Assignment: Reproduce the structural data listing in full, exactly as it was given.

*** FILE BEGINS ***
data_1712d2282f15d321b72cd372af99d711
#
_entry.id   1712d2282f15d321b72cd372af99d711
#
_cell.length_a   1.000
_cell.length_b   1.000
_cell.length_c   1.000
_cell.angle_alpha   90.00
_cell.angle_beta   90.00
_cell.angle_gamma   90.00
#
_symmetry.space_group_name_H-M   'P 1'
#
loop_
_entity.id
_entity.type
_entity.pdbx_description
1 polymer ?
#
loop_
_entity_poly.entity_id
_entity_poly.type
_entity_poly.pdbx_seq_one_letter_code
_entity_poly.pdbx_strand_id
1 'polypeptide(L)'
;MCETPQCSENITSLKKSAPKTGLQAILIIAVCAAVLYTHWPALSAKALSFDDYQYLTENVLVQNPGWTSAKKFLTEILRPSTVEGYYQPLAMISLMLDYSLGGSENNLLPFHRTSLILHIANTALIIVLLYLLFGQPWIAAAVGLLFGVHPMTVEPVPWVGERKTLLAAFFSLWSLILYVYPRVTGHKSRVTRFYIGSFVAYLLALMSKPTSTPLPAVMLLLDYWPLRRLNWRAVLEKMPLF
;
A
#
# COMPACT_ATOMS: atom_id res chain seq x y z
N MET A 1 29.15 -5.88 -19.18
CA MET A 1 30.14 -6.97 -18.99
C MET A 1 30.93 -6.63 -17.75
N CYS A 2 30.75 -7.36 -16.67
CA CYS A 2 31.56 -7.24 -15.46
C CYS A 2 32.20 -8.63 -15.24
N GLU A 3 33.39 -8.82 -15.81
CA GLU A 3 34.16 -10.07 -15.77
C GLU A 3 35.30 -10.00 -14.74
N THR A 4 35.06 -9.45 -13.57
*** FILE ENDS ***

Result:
data_1712d2282f15d321b72cd372af99d711
#
_entry.id   1712d2282f15d321b72cd372af99d711
#
_cell.length_a   1.000
_cell.length_b   1.000
_cell.length_c   1.000
_cell.angle_alpha   90.00
_cell.angle_beta   90.00
_cell.angle_gamma   90.00
#
_symmetry.space_group_name_H-M   'P 1'
#
loop_
_entity.id
_entity.type
_entity.pdbx_description
1 polymer ?
#
loop_
_entity_poly.entity_id
_entity_poly.type
_entity_poly.pdbx_seq_one_letter_code
_entity_poly.pdbx_strand_id
1 'polypeptide(L)'
;MCETPQCSENITSLKKSAPKTGLQAILIIAVCAAVLYTHWPALSAKALSFDDYQYLTENVLVQNPGWTSAKKFLTEILRPSTVEGYYQPLAMISLMLDYSLGGSENNLLPFHRTSLILHIANTALIIVLLYLLFGQPWIAAAVGLLFGVHPMTVEPVPWVGERKTLLAAFFSLWSLILYVYPRVTGHKSRVTRFYIGSFVAYLLALMSKPTSTPLPAVMLLLDYWPLRRLNWRAVLEKMPLF
;
A
#
# COMPACT_ATOMS: atom_id res chain seq x y z
N MET A 1 29.15 -5.88 -19.18
CA MET A 1 30.14 -6.97 -18.99
C MET A 1 30.93 -6.63 -17.75
N CYS A 2 30.75 -7.36 -16.67
CA CYS A 2 31.56 -7.24 -15.46
C CYS A 2 32.20 -8.63 -15.24
N GLU A 3 33.39 -8.82 -15.81
CA GLU A 3 34.16 -10.07 -15.77
C GLU A 3 35.30 -10.00 -14.74
N THR A 4 35.06 -9.45 -13.57